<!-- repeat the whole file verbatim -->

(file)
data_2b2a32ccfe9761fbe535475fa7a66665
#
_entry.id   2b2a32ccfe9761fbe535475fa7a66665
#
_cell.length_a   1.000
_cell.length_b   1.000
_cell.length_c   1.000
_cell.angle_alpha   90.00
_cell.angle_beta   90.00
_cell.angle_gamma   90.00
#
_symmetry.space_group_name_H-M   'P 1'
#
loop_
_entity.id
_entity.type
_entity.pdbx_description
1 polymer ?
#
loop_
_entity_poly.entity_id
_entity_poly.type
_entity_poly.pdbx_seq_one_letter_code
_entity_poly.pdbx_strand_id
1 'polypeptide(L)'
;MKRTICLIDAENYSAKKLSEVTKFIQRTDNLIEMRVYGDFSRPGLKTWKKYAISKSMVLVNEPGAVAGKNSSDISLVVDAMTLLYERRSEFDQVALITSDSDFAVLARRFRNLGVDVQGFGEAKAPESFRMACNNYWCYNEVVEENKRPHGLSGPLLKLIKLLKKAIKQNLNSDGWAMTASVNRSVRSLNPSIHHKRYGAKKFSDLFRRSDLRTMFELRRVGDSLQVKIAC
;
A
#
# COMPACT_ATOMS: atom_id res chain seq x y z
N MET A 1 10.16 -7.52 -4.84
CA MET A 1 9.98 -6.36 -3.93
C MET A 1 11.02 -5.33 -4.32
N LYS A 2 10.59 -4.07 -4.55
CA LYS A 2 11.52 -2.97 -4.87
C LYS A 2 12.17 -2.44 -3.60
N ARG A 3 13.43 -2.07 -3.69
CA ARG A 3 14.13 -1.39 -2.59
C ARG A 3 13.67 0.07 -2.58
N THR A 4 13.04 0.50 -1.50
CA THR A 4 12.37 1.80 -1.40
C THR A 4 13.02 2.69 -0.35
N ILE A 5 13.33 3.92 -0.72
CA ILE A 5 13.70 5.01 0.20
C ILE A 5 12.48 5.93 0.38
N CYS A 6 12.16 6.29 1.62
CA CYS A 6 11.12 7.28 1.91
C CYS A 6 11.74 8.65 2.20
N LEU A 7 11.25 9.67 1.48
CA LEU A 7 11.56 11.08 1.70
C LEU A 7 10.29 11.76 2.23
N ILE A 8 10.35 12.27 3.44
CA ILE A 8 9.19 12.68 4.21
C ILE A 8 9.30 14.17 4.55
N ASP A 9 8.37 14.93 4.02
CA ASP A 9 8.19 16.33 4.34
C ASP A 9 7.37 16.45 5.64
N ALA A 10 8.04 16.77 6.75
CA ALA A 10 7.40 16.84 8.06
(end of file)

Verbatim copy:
data_2b2a32ccfe9761fbe535475fa7a66665
#
_entry.id   2b2a32ccfe9761fbe535475fa7a66665
#
_cell.length_a   1.000
_cell.length_b   1.000
_cell.length_c   1.000
_cell.angle_alpha   90.00
_cell.angle_beta   90.00
_cell.angle_gamma   90.00
#
_symmetry.space_group_name_H-M   'P 1'
#
loop_
_entity.id
_entity.type
_entity.pdbx_description
1 polymer ?
#
loop_
_entity_poly.entity_id
_entity_poly.type
_entity_poly.pdbx_seq_one_letter_code
_entity_poly.pdbx_strand_id
1 'polypeptide(L)'
;MKRTICLIDAENYSAKKLSEVTKFIQRTDNLIEMRVYGDFSRPGLKTWKKYAISKSMVLVNEPGAVAGKNSSDISLVVDAMTLLYERRSEFDQVALITSDSDFAVLARRFRNLGVDVQGFGEAKAPESFRMACNNYWCYNEVVEENKRPHGLSGPLLKLIKLLKKAIKQNLNSDGWAMTASVNRSVRSLNPSIHHKRYGAKKFSDLFRRSDLRTMFELRRVGDSLQVKIAC
;
A
#
# COMPACT_ATOMS: atom_id res chain seq x y z
N MET A 1 10.16 -7.52 -4.84
CA MET A 1 9.98 -6.36 -3.93
C MET A 1 11.02 -5.33 -4.32
N LYS A 2 10.59 -4.07 -4.55
CA LYS A 2 11.52 -2.97 -4.87
C LYS A 2 12.17 -2.44 -3.60
N ARG A 3 13.43 -2.07 -3.69
CA ARG A 3 14.13 -1.39 -2.59
C ARG A 3 13.67 0.07 -2.58
N THR A 4 13.04 0.50 -1.50
CA THR A 4 12.37 1.80 -1.40
C THR A 4 13.02 2.69 -0.35
N ILE A 5 13.33 3.92 -0.72
CA ILE A 5 13.70 5.01 0.20
C ILE A 5 12.48 5.93 0.38
N CYS A 6 12.16 6.29 1.62
CA CYS A 6 11.12 7.28 1.91
C CYS A 6 11.74 8.65 2.20
N LEU A 7 11.25 9.67 1.48
CA LEU A 7 11.56 11.08 1.70
C LEU A 7 10.29 11.76 2.23
N ILE A 8 10.35 12.27 3.44
CA ILE A 8 9.19 12.68 4.21
C ILE A 8 9.30 14.17 4.55
N ASP A 9 8.37 14.93 4.02
CA ASP A 9 8.19 16.33 4.34
C ASP A 9 7.37 16.45 5.64
N ALA A 10 8.04 16.77 6.75
CA ALA A 10 7.40 16.84 8.06